ContentsAcknowledgements XIList of Figures XIVAbbreviations and Spelling XIXIntroduction 1The Traditional View 1A New View 2Periodization, Methodology, and Structure 3Social Networks 4Archival Research in Florence and Rome 5Insights into a Rich Cultural and Intellectual World 6Florentine Patricians and Their Changing Social and Political Position (1530–1670) 8Introduction 8The Forming of the Duchy of the Medici in Florence 81531–1537 – The Reign of the First Duke Alessandro de’ Medici and Changing Political Institutions 8The Nomination of Duke Cosimo i, the Patricians’ Loss of Political Power, the Arrival of Non-Florentine Courtiers and the Patricians’ Quest to Regain Political Influence (1537–1609) 10Cosimo’s Quest for Political Independence 10The Patricians’ Counterquest for Political Recognition 14The Patricians’ Run on Noble Titles, Their Social Domination over the ‘Uomini Nuovi’ and Their Growing Political Power (1609–1670) 17Social and Economic Power of Seventeenth-Century Patricians 22The Patricians’ Contribution to the Economic Stability of Tuscany in the Seventeenth Century 27Cittadini or Noble Courtiers? 28Patrician Careers in Tuscany, Rome and Malta 32Conclusion 37Florentine Patricians in Their Role as Ambassadors and Chamberlains and Their Influence on the Social and Cultural Representation of the Medici in Florence, Rome and at Other Courts 39Introduction 39Patricians as Diplomats 39Patricians as Ambassadors 42Giovanni Niccolini (Tuscan Ambassador in Rome from 1587 until 1610) 45Piero Guicciardini (Tuscan Ambassador in Rome from 1611 until 1621) 60Other Patrician Ambassadors and Their Direct Influence on the Course of Events at the Court of Madrid and Rome 82A Florentine Patrician as Chamberlain of a Medici Prince and His Influence on the Social Representation of the Medici in Rome: Filippo Niccolini and His Decisions Regarding the Entry of Cardinal Giovan Carlo de’ Medici into Rome (1645) 85The Decoration of the Carriage: Polished or Gilded Ironwork? 86The Uniforms and the Ceremonial Mace: Recycling, but Not Too Obvious 88The Decoration of Palazzo Madama 89The Public Entry of Cardinal Giovan Carlo de’ Medici into Rome (1645) 90Conclusion 93Patricians as Patrons and Collectors during the Reigns of Ferdinand i, Cosimo ii, the Regents and Ferdinand ii de’ Medici 95Introduction 95Patricians as Patrons and Collectors during the Reigns of Ferdinand i and Cosimo ii de’ Medici 95Giovanni Niccolini (1544–1611) 96Piero Guicciardini (1569–1626) 106Michelangelo Buonarroti the Younger (1568–1647) 114Niccolò dell’Antella (1560–1630) 134Patricians as Patrons and Collectors during the Reigns of the Regents and Ferdinand ii de’ Medici 137Giovan Battista Strozzi the Younger (1596–1636) 137Tommaso Guadagni (1582–1652) 142Giovanni (1600–1661) and Lorenzo (1602–1656) di Jacopo Corsi 147Filippo Niccolini (1586–1666) 151Conclusion 161The Shared Cultural World of the Medici Princes and the Florentine Patricians: Musical Performances, European Networks, and Cultural Academies 165Introduction 165PART IGiovanni de’ Medici and the Alterati 166Giovan Carlo de’ Medici and Filippo Niccolini 169Niccolini as Supervisor of Giovan Carlo’s Cultural Projects 169Niccolini’s Correspondence with Musicians: New Baroque Influences from Rome 173Niccolini’s Contacts to Clients of Queen Christina of Sweden 191Leopoldo de’ Medici (1617–1675) and His Cultural Contact with Florentine Patricians 192The Acquisition of Books and Works of Art on Paper 194Leopoldo’s Interest in Theatre Life at Different Italian Courts 199Relations with European Men of Letters 201PART IIPatricians, Artists, and Their Literary, Linguistic, and Theatrical Experiments at Florentine Cultural Academies and Confraternities 203Literary and Linguistic Academies 205Theatrical Academies 217Conclusion 224The Brokerage Activities of Michelangelo Buonarroti the Younger and the Exchange of Cultural Gifts 226Introduction 226PART ISocial Networks 228Patronage Networks 230Patrons, Clients, and Friends 230Dyadic, Non-corporate Groups 233Brokerage Networks 234Brokerage Networks in Theory 234How Did a Broker Make Profit? 237Dyadic Chains 239Maintaining Patronage Relationships: Exchanging Courtesies and Gifts 241PART IIThe Social Network of Michelangelo Buonarroti the Younger 246The Exchange of Gifts and Genealogical Information between Buonarroti and Florentine Patricians at Different Italian and European Courts 254Books, Manuscripts, and Genealogical Information 254Poems and Songs 256Food Gifts 258Buonarroti’s Own Works as Gifts 259The Brokerage Activities of Michelangelo Buonarroti the Younger 260Social and Geographic Mobility of Artists 263Cultural Brokerage Services and Arranging Gifts 267Improving Patron-client Contacts and Bringing Commissions to Completion 274Job Requests 283Conclusion 288The Patricians’ Contribution to Cultural Events the Medici Organised for Public Ceremonies and in Honour of Visiting Guests 290Introduction 290Theatre Plays in Honour of Visiting Guests 291Theatre Plays in Honour of Fakhr ad-Din 291Theatre Plays in Honour of Other Important Guests 296The Patricians’ Contribution to the Organisation of Memorial Ceremonies 297The Memorial Ceremonies of 1598, 1610, and 1612 297The Patricians’ Contribution to the Organization of Marriages 302The Marriages of 1600 and 1608 302Descriptions of Marriages and Memorial Ceremonies 309The Marriages of 1637 and 1661 310Conclusion 314Conclusion 315Archival Sources Referring to Chapter 2 319Archival Sources Referring to Chapter 4 334Archival Sources Referring to Chapter 5 351Archival Sources Referring to Chapter 6 407Glossary 409Copyright of Figures 413Bibliography 417Index 468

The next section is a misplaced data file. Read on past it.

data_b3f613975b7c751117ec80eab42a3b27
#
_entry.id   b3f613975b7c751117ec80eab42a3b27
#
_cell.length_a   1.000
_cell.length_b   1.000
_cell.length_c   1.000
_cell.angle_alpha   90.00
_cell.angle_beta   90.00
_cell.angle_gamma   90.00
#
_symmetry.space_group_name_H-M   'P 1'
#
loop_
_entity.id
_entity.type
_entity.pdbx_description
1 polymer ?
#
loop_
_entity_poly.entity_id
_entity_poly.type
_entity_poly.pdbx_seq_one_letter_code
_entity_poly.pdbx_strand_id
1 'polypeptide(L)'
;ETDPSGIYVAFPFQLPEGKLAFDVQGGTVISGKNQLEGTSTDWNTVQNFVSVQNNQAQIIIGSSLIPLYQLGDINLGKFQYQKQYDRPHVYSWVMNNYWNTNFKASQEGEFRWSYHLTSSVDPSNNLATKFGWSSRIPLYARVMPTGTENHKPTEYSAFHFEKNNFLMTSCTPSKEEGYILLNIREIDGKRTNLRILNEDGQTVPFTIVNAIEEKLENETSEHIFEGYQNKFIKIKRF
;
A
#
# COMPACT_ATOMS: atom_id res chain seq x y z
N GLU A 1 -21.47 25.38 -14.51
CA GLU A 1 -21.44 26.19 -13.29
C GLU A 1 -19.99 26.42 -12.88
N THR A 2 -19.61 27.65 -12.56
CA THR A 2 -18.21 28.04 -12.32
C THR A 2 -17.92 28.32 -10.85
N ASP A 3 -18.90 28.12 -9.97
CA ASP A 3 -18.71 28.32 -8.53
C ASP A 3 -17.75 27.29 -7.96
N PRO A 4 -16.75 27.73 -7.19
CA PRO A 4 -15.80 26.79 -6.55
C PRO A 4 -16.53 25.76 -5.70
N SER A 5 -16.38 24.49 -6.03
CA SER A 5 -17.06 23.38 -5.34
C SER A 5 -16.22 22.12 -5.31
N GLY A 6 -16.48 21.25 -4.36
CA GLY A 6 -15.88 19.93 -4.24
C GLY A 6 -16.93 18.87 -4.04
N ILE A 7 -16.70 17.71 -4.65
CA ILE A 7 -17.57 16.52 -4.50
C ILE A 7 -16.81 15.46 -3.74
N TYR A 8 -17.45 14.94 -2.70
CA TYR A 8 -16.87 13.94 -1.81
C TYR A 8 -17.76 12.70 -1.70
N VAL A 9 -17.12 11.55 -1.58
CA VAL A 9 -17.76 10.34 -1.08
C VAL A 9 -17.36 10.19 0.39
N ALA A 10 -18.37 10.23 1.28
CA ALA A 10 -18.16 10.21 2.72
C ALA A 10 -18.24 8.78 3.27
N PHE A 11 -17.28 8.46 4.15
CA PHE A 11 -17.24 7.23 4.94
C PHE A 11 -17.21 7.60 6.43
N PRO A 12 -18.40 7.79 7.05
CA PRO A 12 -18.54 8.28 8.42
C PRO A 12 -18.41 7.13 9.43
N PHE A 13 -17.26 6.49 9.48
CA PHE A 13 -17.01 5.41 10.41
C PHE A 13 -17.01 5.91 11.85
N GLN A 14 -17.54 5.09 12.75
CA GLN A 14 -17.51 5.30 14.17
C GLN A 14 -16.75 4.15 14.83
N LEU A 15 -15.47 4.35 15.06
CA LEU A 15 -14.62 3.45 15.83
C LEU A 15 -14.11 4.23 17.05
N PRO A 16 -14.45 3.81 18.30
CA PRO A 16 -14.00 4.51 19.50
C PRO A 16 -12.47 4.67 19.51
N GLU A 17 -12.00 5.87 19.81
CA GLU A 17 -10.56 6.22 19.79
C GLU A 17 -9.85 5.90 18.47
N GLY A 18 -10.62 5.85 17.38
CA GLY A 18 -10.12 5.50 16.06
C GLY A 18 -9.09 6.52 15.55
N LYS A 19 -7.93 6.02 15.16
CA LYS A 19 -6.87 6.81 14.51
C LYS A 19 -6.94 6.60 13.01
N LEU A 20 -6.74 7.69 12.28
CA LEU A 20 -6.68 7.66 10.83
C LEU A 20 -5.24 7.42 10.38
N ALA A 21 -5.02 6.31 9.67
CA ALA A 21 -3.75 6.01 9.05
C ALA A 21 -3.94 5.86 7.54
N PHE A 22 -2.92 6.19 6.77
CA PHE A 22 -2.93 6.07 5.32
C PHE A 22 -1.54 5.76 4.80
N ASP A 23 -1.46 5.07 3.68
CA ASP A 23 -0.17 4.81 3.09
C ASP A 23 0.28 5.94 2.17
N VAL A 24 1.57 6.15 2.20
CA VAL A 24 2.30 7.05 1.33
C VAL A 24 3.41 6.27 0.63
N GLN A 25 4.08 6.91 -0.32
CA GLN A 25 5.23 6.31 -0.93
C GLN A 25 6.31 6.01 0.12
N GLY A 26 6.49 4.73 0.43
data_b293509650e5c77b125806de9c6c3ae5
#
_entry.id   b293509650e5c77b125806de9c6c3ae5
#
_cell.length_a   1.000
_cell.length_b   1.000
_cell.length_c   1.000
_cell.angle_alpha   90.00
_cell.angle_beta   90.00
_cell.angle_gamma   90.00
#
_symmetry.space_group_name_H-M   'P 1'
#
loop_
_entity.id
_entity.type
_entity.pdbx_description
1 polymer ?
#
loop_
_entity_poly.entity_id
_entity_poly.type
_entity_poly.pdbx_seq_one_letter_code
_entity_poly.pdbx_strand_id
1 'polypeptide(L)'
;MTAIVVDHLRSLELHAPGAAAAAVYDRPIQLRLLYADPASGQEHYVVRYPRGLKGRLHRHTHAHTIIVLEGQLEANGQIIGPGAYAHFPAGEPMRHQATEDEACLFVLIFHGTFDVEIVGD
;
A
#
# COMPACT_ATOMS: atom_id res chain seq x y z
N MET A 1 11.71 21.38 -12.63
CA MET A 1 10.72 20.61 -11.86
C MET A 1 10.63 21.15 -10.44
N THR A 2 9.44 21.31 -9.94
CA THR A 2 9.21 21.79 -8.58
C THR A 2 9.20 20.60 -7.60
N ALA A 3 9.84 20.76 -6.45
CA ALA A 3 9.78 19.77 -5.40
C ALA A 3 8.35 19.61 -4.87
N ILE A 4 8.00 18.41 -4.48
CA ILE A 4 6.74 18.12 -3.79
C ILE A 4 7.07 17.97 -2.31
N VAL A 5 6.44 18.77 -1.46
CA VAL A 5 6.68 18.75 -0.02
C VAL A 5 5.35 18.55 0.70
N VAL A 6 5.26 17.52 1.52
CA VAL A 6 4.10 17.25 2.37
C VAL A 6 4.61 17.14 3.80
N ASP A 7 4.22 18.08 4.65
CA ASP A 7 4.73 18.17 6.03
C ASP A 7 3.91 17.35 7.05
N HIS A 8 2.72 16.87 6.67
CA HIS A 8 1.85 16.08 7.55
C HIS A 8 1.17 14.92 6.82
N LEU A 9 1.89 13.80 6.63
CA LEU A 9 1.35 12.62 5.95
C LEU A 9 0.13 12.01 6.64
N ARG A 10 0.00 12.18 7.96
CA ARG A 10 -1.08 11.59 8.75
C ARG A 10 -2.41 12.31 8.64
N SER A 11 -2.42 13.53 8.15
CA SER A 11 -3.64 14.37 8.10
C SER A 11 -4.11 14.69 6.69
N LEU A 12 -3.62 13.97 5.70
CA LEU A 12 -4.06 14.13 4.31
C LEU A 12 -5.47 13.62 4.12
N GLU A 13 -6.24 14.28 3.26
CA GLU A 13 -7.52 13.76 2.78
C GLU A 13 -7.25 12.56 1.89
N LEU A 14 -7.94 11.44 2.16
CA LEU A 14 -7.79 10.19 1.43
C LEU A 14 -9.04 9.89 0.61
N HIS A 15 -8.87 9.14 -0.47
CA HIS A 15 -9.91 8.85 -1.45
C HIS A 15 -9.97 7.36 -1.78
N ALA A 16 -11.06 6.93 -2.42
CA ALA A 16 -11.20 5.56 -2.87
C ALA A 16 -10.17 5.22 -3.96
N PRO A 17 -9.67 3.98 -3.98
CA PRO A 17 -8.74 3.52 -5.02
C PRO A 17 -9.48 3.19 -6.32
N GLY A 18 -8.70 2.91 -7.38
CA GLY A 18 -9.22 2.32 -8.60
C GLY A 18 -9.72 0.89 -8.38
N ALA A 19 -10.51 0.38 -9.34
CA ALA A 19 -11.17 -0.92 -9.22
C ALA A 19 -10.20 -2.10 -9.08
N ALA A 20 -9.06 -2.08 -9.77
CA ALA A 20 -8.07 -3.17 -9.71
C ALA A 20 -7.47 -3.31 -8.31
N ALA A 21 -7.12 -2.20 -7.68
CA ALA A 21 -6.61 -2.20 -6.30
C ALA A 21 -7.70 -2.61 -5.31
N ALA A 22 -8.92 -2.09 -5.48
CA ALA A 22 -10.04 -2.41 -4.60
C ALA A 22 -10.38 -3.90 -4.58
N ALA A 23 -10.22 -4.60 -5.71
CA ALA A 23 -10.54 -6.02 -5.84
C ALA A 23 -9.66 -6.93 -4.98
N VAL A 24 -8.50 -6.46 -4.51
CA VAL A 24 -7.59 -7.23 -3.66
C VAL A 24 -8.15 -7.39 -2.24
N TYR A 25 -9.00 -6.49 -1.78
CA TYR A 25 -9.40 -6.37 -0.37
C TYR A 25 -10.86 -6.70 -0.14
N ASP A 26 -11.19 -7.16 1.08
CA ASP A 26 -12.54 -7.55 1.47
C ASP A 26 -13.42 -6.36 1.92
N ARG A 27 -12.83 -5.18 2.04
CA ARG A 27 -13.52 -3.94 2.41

Florentine Patricians and Their Networks

Structures Behind the Cultural Success and the Political Representation of the Medici Court (1600-1660)

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